On reporting in a pandemic: in their own words

“Good journalists are resourceful. We all want to get the story. We need to find ways to cover the story to get the story that doesn’t endanger ourselves and our health, which remains paramount. With the tools of the internet age, you know, we’re able to do that. It’s never as good as being on the ground and actually talking to people in person and, and seeing them and, and sort of getting that underground visceral feeling for what’s going on. But you know, you’re doing your best in the situation, and just try to convey what the story is to your audience.”

— Ken Moritsugu 

“The first thing is to basically protect yourself. We are doing important jobs, but there’s no excuse for us to risk our health on the front lines. This is a difficult ethical question to ask us. You know, if news organizations can’t provide you with the right protective gear, you might consider refusing an assignment, right, because it’s not fair on journalists, especially for freelance journalists at this time to try to source for PPE. Even though the pandemic is such a big story, we definitely need to put our health first and make sure that we can do this reporting for the long run because we know the pandemic is here to stay. And we have to make sure that we protect ourselves first, then we can do our jobs properly.”

— Linda Lew

“The Japanese people took a lot of measures to protect themselves from COVID-19 into their own hands. I do admire that a lot of Japanese people here decided to close up their shops, even if they weren’t going to get a lot of help from the government. And I think it has to do with a lot of people here believing in taking little sacrifices so that other people can be safe. I hope that people in other countries can kind of learn from that. And journalists, especially, you know, we come in contact with so many people, so many vulnerable populations, and we go there to tell their stories. So to go there and put them at risk while doing so I don’t think is great.”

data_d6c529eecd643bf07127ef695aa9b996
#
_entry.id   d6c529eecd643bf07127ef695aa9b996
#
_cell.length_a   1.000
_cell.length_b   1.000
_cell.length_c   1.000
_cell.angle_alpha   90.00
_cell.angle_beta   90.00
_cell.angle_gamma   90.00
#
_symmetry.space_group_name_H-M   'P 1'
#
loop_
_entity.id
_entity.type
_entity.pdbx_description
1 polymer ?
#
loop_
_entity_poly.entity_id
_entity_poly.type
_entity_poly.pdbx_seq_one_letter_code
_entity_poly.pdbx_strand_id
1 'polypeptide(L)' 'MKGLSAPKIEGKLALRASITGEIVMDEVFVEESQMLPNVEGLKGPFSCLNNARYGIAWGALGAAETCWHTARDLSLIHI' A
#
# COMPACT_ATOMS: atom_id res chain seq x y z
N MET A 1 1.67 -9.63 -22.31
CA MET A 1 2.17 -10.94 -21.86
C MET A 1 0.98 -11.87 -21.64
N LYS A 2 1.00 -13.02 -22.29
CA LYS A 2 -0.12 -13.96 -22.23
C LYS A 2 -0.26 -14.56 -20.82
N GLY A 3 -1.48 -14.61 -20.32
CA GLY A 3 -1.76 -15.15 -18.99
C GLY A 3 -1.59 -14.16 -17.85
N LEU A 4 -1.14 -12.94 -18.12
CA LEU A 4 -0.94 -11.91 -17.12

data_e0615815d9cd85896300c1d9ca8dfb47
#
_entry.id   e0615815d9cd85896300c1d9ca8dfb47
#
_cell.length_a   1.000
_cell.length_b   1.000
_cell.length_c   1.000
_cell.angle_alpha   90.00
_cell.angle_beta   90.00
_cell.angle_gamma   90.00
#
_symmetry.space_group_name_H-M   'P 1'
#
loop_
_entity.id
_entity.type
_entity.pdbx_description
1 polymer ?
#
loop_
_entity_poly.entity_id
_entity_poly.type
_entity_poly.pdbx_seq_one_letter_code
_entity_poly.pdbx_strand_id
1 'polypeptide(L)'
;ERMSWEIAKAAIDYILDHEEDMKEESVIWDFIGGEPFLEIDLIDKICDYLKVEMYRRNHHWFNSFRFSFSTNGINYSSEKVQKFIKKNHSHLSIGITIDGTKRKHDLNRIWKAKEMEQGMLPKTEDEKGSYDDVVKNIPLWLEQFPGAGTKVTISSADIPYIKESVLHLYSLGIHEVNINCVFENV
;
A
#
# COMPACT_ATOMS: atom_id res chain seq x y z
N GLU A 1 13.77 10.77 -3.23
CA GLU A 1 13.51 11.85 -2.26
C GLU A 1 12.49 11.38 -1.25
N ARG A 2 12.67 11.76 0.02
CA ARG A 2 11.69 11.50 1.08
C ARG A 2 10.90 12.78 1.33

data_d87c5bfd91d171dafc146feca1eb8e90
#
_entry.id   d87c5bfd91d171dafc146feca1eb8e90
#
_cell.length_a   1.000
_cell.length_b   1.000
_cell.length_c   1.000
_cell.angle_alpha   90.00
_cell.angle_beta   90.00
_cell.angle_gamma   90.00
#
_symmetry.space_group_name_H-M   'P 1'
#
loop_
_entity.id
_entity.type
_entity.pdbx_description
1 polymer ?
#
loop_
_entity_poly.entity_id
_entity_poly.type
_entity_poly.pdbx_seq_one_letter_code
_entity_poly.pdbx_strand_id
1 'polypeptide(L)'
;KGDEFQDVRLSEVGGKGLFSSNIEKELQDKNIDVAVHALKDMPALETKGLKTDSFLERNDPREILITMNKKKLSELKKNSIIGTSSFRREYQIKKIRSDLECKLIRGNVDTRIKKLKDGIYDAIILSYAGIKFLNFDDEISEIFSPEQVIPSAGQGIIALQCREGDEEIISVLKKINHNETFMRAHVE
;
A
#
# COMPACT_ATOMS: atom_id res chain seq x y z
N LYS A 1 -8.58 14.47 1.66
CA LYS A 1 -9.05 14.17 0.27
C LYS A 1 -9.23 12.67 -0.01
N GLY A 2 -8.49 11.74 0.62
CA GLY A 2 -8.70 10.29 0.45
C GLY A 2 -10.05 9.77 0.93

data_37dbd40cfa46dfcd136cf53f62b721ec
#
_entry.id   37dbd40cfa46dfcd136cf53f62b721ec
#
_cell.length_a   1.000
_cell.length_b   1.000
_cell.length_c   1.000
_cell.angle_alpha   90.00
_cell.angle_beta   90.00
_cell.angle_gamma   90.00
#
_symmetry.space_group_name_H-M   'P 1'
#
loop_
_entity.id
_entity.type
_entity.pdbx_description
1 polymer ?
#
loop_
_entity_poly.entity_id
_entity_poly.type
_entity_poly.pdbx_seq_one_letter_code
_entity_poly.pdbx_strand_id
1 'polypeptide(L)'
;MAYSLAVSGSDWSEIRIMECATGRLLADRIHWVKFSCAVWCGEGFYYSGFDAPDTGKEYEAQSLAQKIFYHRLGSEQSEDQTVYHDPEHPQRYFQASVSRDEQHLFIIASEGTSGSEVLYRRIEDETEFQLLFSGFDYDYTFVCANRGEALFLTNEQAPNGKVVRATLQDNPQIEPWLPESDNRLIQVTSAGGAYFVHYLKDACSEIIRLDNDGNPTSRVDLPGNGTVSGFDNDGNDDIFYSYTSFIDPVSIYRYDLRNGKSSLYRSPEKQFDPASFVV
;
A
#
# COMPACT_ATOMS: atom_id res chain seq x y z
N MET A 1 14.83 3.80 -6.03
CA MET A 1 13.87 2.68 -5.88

— Grace Lee

On working from home: 

“The real obvious advice is to have that separate space where you can be really focused on work – when you get inside it, it’s, you’re there to do work and nothing else. Being able to set boundaries in checking email to the extent that you’re able is really important too. It’s so easy to be always available all the time and sometimes you need to be because that’s just the nature of our work. Try to make use of your vacation days. Even if you’re just stuck at home, everyone needs a day off sometimes.”

— Mark Zastrow

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